Amazon will turn 20 on Wednesday, 15th July and it is celebrating in style with Prime Day. This one day event is expected to make Black Friday look like a quiet trading day and gives the UK office supplies market a taste of things to come with the launhc of Amazon Business just around the corner.
Exclusive to Amazon Prime members in the US, UK, Spain, Japan, Italy, Germany, France, Canada and Austria, shoppers on Prime Day will be able to take advantage of thousands of Lightning Deals and seven Deals of the Day. For consumers who are not yet Prime subscribers, they have the opportunity to take up the 30 free day trial with the option after the trial to become paying subscribers at the cost of £79 per year.
Prime membership is popular with consumers, with free unlimited next day delivery and access to other exclusive deals, but more importantly it has proved great business for Amazon. In a survey carried out by the Huffington Post earlier this year, US subscribers to the service were found to be spending $1500 on the site annually in comparison to non subscribers who were spending less than half that amount at $625 per year.
One Hour Delivery Launched in London
In June, Amazon launched a new delivery service within certain areas of London enabling Prime customers to have orders delivered within an hour of ordering, for a charge of £6.99 or, for free if they were happy to wait 2 hours. The service is available between 8am and midnight, seven days a week.
Covering over 10,000 products including essentials such as coffee and batteries, Amazon are expected to roll out this service to other areas of London and other major UK cities during this year.
Amazon Business Waits Around The Corner
Whilst in the UK the summer school holidays have only just begun, offers on Back to School supplies are expected to be very popular on Prime Day. For UK office supplies businesses, it gives a preview of the shape of things to come. Amazon Business has already launched in the US and is having a drastic effect on the market.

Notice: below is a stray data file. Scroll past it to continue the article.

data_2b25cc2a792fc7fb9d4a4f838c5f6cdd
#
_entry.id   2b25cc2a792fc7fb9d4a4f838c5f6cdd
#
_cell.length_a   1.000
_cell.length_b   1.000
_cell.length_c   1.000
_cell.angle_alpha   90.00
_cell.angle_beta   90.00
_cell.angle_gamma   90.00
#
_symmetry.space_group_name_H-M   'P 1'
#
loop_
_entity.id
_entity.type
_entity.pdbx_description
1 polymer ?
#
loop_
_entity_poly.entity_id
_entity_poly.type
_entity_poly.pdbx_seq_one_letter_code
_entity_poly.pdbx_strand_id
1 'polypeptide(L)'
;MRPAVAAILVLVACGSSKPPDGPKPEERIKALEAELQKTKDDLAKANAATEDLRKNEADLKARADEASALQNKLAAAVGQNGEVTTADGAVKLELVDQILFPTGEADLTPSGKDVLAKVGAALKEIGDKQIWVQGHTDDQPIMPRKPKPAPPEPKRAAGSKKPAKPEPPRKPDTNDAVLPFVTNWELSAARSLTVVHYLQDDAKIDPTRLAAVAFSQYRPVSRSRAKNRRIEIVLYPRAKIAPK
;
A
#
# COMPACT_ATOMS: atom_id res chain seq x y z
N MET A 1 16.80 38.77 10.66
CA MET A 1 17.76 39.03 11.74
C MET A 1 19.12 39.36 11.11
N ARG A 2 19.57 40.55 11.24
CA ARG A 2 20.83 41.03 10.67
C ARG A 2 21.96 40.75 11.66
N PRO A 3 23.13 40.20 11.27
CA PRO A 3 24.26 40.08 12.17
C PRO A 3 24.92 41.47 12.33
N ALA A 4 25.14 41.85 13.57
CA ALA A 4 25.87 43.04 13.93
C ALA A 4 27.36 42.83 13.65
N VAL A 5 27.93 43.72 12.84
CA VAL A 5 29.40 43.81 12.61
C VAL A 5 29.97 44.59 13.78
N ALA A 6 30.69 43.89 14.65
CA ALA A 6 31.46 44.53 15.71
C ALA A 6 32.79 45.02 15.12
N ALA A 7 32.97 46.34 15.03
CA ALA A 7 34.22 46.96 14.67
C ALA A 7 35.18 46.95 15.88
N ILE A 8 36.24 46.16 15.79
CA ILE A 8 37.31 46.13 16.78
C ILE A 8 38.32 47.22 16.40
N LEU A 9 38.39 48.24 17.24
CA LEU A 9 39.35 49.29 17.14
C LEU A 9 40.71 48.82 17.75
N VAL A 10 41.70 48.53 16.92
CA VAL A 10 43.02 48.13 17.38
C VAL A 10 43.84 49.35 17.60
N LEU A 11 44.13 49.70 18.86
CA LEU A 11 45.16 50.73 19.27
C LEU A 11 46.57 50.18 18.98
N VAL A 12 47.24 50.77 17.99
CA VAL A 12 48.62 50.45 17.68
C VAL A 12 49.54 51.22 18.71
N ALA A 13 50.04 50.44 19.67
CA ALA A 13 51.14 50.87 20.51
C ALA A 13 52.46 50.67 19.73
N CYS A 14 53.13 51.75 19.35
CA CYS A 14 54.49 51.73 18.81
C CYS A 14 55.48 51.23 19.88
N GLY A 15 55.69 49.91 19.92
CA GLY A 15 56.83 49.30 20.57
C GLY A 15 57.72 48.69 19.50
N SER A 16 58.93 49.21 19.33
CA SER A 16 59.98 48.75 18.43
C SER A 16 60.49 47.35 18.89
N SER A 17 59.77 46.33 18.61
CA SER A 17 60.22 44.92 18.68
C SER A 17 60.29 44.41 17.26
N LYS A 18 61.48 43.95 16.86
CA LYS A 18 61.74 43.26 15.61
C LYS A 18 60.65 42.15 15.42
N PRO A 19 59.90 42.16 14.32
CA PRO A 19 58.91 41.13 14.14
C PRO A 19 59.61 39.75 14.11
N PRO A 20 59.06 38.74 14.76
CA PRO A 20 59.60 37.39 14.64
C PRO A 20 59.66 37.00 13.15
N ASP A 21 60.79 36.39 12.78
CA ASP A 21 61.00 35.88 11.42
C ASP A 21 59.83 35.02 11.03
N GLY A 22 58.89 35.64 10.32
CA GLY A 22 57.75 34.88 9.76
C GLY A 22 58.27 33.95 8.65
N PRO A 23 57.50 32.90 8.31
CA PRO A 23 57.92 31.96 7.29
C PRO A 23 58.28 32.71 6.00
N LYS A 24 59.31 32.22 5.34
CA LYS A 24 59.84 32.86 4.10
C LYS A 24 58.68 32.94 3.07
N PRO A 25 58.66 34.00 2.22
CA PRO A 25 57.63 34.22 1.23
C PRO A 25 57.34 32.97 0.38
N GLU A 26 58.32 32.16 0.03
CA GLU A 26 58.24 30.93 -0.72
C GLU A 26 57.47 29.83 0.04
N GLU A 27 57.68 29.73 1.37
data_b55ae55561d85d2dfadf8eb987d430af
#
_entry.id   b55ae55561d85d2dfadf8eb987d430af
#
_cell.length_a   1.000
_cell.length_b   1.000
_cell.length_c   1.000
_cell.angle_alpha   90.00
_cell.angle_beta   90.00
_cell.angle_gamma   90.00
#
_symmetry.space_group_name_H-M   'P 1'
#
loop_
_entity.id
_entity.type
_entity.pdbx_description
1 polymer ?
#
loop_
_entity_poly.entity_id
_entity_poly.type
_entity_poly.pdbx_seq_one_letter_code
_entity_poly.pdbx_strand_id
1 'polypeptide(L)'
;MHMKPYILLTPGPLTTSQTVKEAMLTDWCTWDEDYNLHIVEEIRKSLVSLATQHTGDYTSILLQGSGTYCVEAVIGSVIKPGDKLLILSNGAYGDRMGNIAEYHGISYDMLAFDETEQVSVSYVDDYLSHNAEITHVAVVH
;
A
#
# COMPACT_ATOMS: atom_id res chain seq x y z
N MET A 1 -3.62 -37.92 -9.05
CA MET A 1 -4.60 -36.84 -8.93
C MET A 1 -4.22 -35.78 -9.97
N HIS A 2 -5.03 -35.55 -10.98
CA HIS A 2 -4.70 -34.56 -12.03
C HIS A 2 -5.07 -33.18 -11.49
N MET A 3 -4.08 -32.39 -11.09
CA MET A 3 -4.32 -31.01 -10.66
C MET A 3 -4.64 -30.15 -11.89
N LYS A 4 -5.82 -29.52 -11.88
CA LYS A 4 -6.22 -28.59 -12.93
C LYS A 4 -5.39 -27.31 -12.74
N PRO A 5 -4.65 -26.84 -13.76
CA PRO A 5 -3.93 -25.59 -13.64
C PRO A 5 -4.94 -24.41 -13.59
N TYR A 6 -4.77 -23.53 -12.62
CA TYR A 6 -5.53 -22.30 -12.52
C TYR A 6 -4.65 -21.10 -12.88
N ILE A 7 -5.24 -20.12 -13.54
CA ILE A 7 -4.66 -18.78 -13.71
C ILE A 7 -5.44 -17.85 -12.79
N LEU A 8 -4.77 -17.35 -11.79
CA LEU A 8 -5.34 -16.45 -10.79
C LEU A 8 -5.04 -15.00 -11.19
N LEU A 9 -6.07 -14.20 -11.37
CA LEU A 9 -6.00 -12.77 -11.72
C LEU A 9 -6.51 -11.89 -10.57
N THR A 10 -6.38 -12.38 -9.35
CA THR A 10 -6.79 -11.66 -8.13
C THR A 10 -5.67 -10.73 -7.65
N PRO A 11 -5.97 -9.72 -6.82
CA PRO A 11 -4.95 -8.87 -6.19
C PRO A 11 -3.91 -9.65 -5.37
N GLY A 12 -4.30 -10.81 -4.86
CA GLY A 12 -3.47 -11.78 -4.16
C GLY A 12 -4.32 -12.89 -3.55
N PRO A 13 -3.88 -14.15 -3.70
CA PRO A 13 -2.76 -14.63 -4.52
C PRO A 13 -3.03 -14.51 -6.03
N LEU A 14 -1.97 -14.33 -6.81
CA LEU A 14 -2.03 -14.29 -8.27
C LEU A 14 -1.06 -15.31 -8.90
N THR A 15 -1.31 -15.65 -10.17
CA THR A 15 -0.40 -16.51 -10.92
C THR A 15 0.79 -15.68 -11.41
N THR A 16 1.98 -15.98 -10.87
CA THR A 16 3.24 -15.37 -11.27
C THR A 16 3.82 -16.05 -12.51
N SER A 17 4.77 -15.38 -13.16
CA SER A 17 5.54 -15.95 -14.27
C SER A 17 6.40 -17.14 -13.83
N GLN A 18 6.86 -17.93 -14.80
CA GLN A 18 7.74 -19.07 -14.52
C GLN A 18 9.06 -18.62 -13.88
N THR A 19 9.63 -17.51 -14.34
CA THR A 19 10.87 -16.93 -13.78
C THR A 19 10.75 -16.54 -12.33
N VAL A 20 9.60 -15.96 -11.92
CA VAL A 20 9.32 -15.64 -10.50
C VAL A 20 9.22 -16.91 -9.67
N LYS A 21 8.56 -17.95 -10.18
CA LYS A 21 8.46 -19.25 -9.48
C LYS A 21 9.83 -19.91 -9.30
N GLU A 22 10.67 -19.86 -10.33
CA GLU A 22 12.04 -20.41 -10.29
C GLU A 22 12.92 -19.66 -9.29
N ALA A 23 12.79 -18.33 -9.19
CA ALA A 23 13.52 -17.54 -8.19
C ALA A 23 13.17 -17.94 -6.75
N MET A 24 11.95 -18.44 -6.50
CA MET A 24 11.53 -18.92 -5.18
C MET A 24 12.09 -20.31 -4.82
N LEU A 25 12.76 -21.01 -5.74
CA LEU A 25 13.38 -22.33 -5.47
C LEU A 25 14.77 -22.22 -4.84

As we discussed in our article Staples Merger Doubts After Sysco Ruling with its aggressive pricing policy Amazon has already obtained a large market share in the office supplies category. With the launch of Amazon Business in the US in April 2015, Amazon is looking to attract SMB customers with a portfolio of products including office supplies, IT and food and beverages.
Amazon On The High Street?
Since last Autumn there have been several rumours regarding the prospect of Amazon having a presence on the high street. Earlier this year it was thought they may buy stores from US electronics retailer Radio Shack as it filed for bankruptcy. In the UK it already has 16,000 pickup points for customers to collect their parcels from newsagents, post offices and convenience stores within the Collect+ network.
The “Bricks and Clicks” concept must be very tempting one for Amazon to enter, and would see a challenge to Apple’s success on the high street. In a survey carried out by retail agency Live and Breathe, when asked which online retailer they would like to see on the high street, 53% of the 1000 UK shoppers’ interviewed stated Amazon as their choice.
Pricing Is Key
As it enters into new markets, Amazon is no longer just a B2C retailer challenging traditional high street retailers and eCommerce businesses.
At the OPI’s Global Forum in Chicago in May, EVO Group CEO Robert Baldrey put forward “10 Big Questions for the Industry” with his peers from the OP Industry. One of the main issues addressed at this forum and one that the industry must get right was pricing. Speaking about the growing threat posed by Amazon Business, Baldrey explained:
“Amazon Business has now launched in the US offering its excellent service levels and huge product range with the added benefits of customer service agents on the phone, and reporting tools and authorisation controls for procurement managers to use. Above all, it’s offering credit terms. The traditional wholesaler-dealer channel can survive and thrive against this threat, but not if we cling to the traditional methods of working.”
The challenge for B2B resellers, wholesalers and distributors now face is how their business models must adapt and change to take on this retail phenomenon.